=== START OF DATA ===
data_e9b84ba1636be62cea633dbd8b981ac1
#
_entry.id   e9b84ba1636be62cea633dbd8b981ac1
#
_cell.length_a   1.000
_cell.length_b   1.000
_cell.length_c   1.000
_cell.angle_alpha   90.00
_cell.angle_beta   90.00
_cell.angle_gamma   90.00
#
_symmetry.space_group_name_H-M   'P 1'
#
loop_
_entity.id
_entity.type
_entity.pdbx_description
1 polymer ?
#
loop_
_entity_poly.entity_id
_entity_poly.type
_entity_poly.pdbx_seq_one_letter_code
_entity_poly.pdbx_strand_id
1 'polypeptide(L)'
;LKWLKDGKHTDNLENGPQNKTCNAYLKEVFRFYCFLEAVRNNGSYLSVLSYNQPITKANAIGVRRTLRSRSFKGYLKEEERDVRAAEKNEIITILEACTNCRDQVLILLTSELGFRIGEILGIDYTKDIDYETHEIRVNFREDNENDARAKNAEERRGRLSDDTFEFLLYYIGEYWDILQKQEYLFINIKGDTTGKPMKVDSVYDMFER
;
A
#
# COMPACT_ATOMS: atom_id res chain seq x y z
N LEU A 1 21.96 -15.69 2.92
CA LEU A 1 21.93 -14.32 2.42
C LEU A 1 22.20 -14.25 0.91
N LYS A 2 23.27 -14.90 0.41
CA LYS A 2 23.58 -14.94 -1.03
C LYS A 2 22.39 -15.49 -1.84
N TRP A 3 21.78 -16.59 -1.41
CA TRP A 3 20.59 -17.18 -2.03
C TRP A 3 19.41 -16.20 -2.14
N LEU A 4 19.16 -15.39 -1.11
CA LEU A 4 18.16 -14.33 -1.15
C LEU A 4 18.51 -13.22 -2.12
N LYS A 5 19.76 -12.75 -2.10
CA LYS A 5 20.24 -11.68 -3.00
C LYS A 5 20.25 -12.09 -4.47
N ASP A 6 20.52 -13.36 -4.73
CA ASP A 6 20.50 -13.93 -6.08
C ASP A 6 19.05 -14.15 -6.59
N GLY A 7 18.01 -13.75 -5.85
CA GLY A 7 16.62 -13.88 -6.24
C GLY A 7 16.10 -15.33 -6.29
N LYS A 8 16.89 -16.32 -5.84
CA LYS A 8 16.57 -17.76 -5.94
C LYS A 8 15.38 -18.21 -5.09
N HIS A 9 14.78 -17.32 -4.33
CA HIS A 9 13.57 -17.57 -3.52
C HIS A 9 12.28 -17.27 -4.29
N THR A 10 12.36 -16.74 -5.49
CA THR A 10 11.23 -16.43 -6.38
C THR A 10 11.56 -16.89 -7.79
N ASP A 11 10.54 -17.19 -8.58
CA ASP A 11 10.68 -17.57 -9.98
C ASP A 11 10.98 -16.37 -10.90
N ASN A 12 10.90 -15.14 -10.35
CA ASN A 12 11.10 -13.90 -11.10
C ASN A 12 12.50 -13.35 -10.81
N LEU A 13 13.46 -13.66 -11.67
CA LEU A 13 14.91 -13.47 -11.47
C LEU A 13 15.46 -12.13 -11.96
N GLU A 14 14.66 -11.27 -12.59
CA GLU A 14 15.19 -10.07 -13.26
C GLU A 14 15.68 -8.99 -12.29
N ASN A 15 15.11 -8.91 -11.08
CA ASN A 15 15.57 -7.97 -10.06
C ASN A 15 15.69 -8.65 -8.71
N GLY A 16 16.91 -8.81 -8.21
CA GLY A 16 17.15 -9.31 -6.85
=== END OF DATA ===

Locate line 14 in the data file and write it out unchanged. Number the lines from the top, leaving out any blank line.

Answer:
loop_